Tove Jansson Falls in Love

The Moomin Creator on Five Decades of Life with Tuulikki Pietilä

Meeting engraver and artist Tuulikki Pietilä proved a turning point in Tove Jansson’s life. They found one another at the Artists’ Guild Christmas party in Helsinki in 1955, at the gramophone where the two of them were looking after the music, and their relationship gradually developed in the course of the following spring. “At last I’ve found my way to the one I want to be with,” Tove Jansson wrote in one of her first letters to Tuulikki Pietilä in the summer of 1956.

They had spent a few days on Bredskär and their love was deepening. I feel like a garden that’s finally been watered, so my flowers can bloom, Tove Jansson confided to her beloved, who had gone to teach at an “artists’ colony” in Korpilahti for a few weeks. Tove Jansson was left alone on the island, but she felt calm and full of confidence. 

The letters to Tuulikki Pietilä contain a succession of love metaphors about blossoming and abundance, imagery that also recurs later on, in a poem to “Tooti” in 1985. Here she is likened to an orange tree. 

I would compare you to this sturdy tree
lovely to live with in all its finery
and all the fruits that its branches do adorn
are your desires for projects yet unborn! 

In the summer of 1956, Tove Jansson drew a picture of “a new little creature” in one of her letters and Tuulikki was transformed in the name of love to “My Too-tikki”. In the sixth Moomin book Trollvinter (1957, Moominland Midwinter), the name took on its Moominesque form of Too-ticki. Large parts of the book were written during the winter she spent with Tuulikki Pietilä at the latter’s studio on Nordenskiöldsgatan in Helsinki. Privately and within their close circle of friends, Tuulikki Pietilä was known as Tooti. She and Tove Jansson lived together for 45 years. 

They had already encountered one another a few times in their earlier lives. Both were studying at the Finnish Academy of Fine Arts (Ateneum) in 1938, and in 1951 their paths crossed at the famous Monocle nightclub in Paris. Tuulikki Pietilä had been living in the city for a few years and Tove Jansson was on her way home from travels in Italy and North Africa. Paris assumed a special significance for the couple; it was the city they loved above all others.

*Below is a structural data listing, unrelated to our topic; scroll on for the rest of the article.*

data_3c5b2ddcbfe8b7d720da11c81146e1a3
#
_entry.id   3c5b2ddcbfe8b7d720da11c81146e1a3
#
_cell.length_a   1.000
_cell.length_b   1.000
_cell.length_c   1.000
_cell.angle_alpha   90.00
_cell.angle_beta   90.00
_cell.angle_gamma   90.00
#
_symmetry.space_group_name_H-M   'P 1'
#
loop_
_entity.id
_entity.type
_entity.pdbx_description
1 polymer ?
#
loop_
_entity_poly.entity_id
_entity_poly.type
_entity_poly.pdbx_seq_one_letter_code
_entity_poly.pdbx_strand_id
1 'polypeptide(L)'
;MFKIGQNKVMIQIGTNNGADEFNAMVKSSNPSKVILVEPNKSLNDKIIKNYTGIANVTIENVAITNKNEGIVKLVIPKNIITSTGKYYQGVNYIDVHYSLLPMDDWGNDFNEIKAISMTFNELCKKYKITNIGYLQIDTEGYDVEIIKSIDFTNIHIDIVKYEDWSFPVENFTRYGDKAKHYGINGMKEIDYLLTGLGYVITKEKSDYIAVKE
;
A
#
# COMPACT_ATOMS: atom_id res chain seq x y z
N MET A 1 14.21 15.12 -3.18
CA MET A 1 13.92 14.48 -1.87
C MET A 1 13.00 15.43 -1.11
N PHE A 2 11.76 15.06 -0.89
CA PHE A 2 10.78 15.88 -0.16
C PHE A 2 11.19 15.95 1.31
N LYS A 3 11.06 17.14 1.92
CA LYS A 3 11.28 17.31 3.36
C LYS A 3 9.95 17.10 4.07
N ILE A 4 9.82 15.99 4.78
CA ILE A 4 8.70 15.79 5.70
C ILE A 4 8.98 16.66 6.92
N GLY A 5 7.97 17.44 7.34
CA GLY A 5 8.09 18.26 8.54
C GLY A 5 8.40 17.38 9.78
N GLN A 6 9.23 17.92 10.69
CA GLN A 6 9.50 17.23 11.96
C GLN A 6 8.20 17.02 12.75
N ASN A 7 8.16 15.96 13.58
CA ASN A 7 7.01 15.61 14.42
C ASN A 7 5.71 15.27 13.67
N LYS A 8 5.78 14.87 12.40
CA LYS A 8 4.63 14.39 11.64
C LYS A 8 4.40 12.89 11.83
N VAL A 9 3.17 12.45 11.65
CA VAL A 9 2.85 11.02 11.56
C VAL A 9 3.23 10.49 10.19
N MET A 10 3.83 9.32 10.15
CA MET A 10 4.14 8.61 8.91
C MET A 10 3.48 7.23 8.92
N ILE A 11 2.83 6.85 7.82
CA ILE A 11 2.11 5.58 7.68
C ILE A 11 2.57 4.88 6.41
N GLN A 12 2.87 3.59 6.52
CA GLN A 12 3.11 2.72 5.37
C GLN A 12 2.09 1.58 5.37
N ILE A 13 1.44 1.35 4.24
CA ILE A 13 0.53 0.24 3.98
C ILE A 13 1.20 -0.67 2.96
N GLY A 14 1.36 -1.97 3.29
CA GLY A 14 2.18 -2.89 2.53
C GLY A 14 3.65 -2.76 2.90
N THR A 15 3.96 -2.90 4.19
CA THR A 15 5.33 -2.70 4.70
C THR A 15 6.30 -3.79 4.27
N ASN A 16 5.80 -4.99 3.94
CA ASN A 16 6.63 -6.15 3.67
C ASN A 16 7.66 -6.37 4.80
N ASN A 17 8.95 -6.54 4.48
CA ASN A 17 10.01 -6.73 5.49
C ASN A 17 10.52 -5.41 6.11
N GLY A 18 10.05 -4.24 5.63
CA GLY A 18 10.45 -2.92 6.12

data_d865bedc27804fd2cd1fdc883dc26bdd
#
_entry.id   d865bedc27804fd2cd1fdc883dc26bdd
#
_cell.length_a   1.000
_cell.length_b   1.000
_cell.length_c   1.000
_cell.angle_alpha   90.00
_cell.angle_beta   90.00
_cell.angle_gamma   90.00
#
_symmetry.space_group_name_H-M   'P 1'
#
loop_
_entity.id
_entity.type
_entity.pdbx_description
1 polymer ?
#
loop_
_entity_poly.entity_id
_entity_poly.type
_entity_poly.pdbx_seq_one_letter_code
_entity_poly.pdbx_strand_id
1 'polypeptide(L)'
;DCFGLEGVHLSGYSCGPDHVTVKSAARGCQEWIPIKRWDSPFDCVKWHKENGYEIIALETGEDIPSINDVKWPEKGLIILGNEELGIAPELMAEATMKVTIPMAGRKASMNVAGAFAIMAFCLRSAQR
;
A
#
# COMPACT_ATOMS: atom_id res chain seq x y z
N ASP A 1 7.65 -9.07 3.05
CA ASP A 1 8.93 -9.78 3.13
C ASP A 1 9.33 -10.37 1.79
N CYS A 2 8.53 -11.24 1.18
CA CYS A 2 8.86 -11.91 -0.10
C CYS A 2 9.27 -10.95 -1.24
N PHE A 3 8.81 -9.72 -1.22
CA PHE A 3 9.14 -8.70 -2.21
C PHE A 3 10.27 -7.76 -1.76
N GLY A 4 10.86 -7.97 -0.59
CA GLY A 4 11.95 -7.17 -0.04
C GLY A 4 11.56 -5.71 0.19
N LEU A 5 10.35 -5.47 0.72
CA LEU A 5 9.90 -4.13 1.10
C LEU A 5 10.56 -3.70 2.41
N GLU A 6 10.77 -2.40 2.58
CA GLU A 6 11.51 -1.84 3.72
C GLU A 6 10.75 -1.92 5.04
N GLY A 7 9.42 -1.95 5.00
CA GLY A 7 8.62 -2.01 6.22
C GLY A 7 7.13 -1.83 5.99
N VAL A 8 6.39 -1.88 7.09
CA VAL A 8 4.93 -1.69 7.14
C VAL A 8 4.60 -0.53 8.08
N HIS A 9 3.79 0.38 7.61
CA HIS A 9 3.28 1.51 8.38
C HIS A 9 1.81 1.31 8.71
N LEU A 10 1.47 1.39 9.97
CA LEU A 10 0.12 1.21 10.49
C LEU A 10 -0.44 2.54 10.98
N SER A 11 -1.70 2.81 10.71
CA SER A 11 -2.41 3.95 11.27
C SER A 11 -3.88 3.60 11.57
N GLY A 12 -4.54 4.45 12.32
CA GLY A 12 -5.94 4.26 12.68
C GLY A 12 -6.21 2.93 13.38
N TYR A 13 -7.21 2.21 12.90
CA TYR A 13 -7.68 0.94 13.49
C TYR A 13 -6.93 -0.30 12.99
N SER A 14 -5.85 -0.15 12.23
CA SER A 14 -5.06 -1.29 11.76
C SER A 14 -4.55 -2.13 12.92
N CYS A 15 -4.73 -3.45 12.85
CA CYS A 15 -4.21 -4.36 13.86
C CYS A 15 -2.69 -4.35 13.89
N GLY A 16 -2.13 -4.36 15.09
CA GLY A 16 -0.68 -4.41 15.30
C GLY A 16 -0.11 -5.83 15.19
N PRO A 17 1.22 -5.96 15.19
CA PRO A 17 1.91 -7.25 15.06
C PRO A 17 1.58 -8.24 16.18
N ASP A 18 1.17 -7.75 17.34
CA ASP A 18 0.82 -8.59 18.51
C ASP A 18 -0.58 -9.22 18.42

Tuulikki Pietilä (1917–2009) was born in Seattle but moved back to Finland (Åbo) at the age of four. She was the daughter of Frans and Ida Pietilä (née Lehtinen). Her brother Reima Pietilä (1923–93) became one of Finland’s best-known architects. Tuulikki Pietilä herself attended the Åbo Academy of Fine Arts (1933–36) and then went to Helsinki to study at the Ateneum (1936–40). In the war years she was in East Karelia and later worked in Sweden, looking after child evacuees from Finland (1944).

After the war she lived in Stockholm while she trained in etching at the Royal Academy of Fine Arts (1945–49). On moving to Paris she took tuition at various establishments including Académie Fernand Léger and studied with the eminent engraver Louis Calevaert-Brun. She also taught for a time. She did not return to Helsinki until 1954, after almost a decade abroad. She went on to teach engraving at the Academy of Arts (1945–60), and wrote a textbook on metal engraving. Her exhibitions can be numbered in the hundreds. Tuulikki Pietilä was awarded a professorship in 1982. 

In Tuulikki Pietilä, Tove Jansson found a traveller, seeker and freedom-lover just like herself. This was something new. In her youth she had travelled alone, later with Ham (and with Faffan a few times), and occasionally with friends. But now she had a travelling companion on equal terms. “Tooti is fantastic, of course, she always is—but a Travelling Tooti is something exceptional”, Tove Jansson wrote to Maya Vanni from Vienna (April 23rd, 1982).